Over time bathing can also tend to dry the skin but there are a few ways to minimise this. If it is not necessary to bath, don’t. Try hot clothing instead, this method provides a soothing and refreshing means of grooming as well as applying extra shine. Alternatively use a coat sheen straight after bathing to moisturise and condition the skin. Its always worth spraying in plenty of mane and tail detangler (if you don’t plait!) at this point. This way it will stay tangle free and prevent any bedding or dirt from sticking to the newly washed tail!

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Stain Removal and Whitening:

Grey and coloured horses look fantastic when they are bright and clean, but it isn’t always easy to get them that way! Using a whitening shampoo will remove any stains or dirt while enhancing brightness in the coat. For extra whiteness, using a blue rinse will add a sheen back to a coat. If you have an extra stubborn stain, massage in a stain remover, leave for 2 minutes and rinse, this will really lift any discolouration.

White socks and legs can really make an astonishing difference to the overall appearance and especially when in the show or competition arena.  The judge will not fail to notice a set of white legs strutting their stuff and this can sometimes distract attention from another area that may not be so good! A whitening powder can be applied as a paste, using a damp sponge or as a powder and then left to dry or bandaged overnight, leaving super bright, white legs that last all day!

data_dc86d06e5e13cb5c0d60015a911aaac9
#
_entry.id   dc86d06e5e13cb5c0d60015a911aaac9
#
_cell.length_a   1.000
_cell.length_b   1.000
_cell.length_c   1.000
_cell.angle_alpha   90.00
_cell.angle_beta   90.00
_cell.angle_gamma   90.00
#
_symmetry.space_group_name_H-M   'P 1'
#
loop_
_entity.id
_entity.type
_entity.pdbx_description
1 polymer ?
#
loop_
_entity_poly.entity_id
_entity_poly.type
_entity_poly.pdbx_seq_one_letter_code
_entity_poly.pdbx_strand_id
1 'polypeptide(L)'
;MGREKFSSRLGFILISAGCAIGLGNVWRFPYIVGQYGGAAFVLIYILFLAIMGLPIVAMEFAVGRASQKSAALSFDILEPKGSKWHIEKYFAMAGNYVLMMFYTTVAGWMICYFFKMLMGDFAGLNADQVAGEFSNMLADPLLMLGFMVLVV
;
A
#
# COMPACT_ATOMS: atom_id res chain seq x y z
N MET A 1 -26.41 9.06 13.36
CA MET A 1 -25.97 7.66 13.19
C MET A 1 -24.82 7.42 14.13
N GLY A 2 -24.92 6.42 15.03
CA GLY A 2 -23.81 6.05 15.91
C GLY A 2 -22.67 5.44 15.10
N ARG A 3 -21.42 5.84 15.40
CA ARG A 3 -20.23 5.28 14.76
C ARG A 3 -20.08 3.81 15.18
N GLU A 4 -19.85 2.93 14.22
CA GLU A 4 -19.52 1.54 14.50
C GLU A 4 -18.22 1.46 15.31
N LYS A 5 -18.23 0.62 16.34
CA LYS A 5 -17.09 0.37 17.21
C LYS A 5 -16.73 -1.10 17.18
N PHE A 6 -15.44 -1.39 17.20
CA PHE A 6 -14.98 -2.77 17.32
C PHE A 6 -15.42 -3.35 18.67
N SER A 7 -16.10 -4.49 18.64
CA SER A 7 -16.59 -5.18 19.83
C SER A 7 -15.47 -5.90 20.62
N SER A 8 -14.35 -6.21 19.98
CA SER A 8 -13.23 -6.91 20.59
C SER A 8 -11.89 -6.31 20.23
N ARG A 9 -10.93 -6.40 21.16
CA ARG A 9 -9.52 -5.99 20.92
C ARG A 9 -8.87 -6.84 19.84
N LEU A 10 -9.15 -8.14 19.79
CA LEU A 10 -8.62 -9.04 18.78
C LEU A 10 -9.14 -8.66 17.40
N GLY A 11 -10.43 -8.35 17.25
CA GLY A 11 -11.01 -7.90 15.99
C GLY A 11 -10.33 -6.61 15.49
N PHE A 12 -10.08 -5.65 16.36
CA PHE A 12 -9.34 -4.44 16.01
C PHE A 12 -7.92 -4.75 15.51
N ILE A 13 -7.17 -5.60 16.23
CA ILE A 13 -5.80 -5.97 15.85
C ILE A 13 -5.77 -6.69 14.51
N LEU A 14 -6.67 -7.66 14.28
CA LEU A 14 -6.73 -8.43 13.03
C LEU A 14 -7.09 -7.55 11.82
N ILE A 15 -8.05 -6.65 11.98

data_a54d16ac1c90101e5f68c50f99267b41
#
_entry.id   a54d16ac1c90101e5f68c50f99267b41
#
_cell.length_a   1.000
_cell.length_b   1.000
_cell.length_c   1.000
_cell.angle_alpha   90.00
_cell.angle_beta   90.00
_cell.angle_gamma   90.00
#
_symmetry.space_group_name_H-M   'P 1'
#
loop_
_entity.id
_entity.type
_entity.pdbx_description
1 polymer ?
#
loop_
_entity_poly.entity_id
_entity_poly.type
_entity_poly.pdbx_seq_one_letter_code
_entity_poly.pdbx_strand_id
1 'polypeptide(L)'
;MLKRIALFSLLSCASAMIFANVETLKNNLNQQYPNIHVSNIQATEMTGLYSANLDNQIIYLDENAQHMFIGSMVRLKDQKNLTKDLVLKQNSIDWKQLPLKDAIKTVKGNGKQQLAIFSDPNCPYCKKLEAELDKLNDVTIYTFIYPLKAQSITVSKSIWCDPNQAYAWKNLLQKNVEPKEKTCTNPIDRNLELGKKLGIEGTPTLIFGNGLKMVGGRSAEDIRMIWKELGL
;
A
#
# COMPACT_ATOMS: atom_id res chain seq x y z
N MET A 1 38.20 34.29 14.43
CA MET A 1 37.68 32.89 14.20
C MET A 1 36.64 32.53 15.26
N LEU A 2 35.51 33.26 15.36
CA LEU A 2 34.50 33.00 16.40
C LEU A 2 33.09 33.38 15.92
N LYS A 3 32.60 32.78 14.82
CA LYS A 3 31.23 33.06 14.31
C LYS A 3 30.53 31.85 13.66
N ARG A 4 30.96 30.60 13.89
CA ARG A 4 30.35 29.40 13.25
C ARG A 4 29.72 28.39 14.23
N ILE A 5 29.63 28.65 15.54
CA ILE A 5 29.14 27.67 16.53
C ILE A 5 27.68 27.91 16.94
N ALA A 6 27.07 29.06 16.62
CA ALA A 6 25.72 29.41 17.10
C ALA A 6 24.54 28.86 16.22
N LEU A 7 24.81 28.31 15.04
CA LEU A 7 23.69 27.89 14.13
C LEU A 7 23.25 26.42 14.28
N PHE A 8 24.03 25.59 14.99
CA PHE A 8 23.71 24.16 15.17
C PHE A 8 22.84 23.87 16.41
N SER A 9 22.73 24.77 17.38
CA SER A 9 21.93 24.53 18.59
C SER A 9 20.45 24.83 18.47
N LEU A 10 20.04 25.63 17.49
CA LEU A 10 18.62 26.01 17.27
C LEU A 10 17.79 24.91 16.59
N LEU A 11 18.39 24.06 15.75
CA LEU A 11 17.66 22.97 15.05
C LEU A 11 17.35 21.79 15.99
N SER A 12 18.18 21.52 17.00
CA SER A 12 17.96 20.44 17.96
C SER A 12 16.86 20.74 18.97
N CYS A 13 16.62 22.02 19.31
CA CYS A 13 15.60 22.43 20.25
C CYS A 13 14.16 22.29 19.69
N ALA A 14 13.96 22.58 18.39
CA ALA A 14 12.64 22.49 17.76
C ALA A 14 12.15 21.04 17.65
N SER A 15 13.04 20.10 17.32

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At the show:

Shine:

One of the best parts about competitions (in our opinion) is seeing shining coats on beautifully turned-out horses. A good coat comes from correct feeding, training and a decent grooming routine however you can always add extra shine to your horse’s coat, mane or tail by using a coat sheen, coat gloss and shine spray, this will also accentuate muscle definition or dark points or dapples in the coat.

Colour and Enhancement: